In 2004 I started at Columbia Business School as a J-Term student. I had recently worked for one of the more famous dot-com companies that had raised a large round of venture capital, had the biggest first-day IPO pop in history, and subsequently largely fell apart during the crash.
Columbia was a great place to reach traditional business school outcomes in finance and consulting. But in the J-Term program and the Lang Center, it also had a community of people who helped those of us who wanted an entrepreneurial future to find our own paths. While it was definitely a "get out what you put in" type of environment, it was also surprisingly accepting of entrepreneurs like myself, whose primary determinant of success wasn't multiples returned to investors or fame.
When I started Wikispaces on graduation, with the help of the Lang Fund, my cofounder James and I had no clear vision for what Wikispaces would ultimately be. But we did know we wanted to build a human company that delivered real value to people we thought were worth serving. By being patient, eschewing capital-raising, working hard, and, of course, getting lucky, we found ourselves with a successful fast-growing product that served teachers. It turned out that teachers were in desperate need of ways to collaborate online and manage their day-to-day work with students, parents, and each other. We eventually wrote an article that was widely read among the education technology community called "How to Succeed in Education Technology" that encapsulated what we had learned.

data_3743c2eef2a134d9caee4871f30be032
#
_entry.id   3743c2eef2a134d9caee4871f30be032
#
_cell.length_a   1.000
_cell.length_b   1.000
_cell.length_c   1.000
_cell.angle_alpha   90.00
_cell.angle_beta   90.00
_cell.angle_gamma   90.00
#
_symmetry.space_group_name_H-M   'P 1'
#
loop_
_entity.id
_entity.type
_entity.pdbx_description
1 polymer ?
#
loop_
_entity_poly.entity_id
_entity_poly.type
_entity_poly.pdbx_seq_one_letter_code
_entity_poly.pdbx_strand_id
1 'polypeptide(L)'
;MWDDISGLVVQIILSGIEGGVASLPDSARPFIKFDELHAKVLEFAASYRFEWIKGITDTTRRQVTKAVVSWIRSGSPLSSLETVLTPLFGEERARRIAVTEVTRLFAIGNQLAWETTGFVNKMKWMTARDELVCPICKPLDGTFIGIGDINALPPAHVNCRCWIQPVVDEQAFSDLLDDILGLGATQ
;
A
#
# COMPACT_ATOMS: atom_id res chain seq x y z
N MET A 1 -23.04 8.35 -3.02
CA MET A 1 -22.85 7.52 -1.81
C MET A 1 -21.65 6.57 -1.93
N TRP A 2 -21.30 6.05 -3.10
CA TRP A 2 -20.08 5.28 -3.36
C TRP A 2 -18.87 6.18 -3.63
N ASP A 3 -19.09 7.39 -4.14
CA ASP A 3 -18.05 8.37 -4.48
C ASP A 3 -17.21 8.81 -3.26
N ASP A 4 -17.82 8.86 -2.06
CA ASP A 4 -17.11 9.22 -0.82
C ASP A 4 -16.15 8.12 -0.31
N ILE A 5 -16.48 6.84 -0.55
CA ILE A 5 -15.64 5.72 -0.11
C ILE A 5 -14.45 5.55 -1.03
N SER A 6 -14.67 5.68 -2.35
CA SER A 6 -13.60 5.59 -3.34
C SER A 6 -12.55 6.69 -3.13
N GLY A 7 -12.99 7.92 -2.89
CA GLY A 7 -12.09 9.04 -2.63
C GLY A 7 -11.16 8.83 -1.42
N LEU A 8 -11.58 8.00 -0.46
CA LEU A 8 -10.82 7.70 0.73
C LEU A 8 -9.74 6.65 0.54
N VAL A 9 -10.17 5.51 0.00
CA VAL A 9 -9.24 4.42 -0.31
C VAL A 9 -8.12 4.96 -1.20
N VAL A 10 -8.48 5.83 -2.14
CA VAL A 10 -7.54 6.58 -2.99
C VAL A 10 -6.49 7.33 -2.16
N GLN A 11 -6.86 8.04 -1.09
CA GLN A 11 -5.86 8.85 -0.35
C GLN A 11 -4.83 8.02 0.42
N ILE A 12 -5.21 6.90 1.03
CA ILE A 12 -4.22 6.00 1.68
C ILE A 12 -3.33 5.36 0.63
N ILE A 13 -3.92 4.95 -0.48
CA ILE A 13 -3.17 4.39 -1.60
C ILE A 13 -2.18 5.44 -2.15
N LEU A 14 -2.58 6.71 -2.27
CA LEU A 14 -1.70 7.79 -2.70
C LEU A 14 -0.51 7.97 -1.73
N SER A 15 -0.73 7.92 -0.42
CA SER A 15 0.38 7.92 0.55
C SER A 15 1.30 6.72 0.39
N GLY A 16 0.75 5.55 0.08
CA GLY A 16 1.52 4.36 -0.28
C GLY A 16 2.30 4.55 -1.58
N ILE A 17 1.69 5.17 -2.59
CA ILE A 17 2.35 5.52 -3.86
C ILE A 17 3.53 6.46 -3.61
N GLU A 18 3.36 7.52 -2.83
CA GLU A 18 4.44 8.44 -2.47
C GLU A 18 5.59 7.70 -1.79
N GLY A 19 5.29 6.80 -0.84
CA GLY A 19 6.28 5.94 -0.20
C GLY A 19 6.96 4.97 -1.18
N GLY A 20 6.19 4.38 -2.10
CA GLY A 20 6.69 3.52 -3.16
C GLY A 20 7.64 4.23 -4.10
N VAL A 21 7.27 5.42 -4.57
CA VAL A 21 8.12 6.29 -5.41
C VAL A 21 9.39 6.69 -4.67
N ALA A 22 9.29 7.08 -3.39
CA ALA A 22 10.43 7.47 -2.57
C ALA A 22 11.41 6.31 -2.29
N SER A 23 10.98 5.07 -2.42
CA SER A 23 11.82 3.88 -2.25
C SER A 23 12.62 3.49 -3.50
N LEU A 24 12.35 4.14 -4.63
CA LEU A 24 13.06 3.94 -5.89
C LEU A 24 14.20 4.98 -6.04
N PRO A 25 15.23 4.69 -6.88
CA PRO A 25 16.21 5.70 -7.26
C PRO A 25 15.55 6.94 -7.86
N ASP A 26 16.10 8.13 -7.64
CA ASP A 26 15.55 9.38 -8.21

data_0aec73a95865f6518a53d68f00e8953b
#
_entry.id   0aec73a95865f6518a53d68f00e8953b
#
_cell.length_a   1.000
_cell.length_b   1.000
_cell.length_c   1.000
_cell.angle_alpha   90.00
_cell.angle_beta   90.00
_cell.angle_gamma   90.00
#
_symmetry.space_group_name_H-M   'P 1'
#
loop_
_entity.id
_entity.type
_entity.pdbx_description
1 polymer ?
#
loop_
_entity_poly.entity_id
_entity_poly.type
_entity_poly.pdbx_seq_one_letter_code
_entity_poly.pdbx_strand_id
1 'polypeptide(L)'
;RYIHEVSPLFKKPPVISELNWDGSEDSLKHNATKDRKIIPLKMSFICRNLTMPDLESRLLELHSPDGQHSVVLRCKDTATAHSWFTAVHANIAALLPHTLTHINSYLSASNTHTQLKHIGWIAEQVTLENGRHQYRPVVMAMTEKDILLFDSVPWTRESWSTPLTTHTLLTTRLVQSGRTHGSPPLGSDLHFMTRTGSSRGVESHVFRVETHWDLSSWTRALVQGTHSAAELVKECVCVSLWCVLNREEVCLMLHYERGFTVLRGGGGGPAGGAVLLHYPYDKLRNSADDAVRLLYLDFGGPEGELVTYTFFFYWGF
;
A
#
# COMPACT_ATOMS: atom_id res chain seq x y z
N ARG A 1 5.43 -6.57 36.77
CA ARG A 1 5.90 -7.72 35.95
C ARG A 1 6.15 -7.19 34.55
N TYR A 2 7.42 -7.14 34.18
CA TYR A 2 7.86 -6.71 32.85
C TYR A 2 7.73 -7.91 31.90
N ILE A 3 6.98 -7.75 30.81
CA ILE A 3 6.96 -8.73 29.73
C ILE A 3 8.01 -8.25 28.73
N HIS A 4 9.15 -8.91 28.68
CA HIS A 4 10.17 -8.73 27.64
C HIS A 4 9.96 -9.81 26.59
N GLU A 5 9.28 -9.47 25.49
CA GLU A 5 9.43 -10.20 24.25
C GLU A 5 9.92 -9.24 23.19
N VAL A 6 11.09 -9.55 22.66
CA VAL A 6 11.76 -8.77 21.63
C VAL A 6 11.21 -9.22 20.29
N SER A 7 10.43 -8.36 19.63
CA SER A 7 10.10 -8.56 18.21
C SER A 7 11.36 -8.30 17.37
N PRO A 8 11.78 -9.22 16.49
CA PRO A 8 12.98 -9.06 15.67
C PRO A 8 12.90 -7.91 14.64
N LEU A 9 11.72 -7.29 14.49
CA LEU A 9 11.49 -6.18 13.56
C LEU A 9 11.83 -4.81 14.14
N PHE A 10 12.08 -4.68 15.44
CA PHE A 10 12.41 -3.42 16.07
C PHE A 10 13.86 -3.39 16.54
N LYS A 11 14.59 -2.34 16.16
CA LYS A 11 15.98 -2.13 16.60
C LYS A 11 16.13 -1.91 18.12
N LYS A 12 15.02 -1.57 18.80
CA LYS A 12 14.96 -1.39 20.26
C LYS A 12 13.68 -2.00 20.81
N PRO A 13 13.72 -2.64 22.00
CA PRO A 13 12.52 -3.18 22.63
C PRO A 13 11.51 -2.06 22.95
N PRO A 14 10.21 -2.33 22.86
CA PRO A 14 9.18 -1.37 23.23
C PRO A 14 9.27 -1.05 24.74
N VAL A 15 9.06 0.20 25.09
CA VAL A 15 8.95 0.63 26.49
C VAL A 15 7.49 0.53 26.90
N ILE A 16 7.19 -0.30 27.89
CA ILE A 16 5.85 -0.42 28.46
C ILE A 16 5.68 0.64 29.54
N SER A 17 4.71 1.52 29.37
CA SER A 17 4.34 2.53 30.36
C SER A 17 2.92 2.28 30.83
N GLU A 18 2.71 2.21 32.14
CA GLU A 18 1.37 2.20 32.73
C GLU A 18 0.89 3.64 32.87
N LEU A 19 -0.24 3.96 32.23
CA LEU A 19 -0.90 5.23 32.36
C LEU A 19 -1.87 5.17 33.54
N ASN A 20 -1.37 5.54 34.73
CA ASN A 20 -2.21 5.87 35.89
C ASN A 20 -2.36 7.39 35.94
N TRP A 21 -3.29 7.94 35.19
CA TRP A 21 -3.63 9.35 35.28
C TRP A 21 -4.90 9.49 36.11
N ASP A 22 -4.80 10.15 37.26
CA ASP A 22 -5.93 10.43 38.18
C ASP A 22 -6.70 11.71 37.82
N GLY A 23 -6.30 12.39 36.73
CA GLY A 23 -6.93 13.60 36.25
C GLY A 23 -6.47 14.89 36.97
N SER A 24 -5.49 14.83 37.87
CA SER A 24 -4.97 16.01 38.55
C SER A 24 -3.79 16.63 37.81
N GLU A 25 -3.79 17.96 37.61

By 2013 we had built one of the top 100 internet websites by traffic and had served over 10 million teachers and students. When we met the team at TSL Education—the largest network of teachers in the world who themselves have an unusual history and a focus on teachers—we found we had an opportunity to remain true to ourselves but also take another big swing and see how much good we could do, while also doing well.
Our acquisition closed in February 2014. We're now working hard on growing our team and on building products that we think are going to be revolutionary. And we're still doing things the way we think they should be done and having fun while doing them.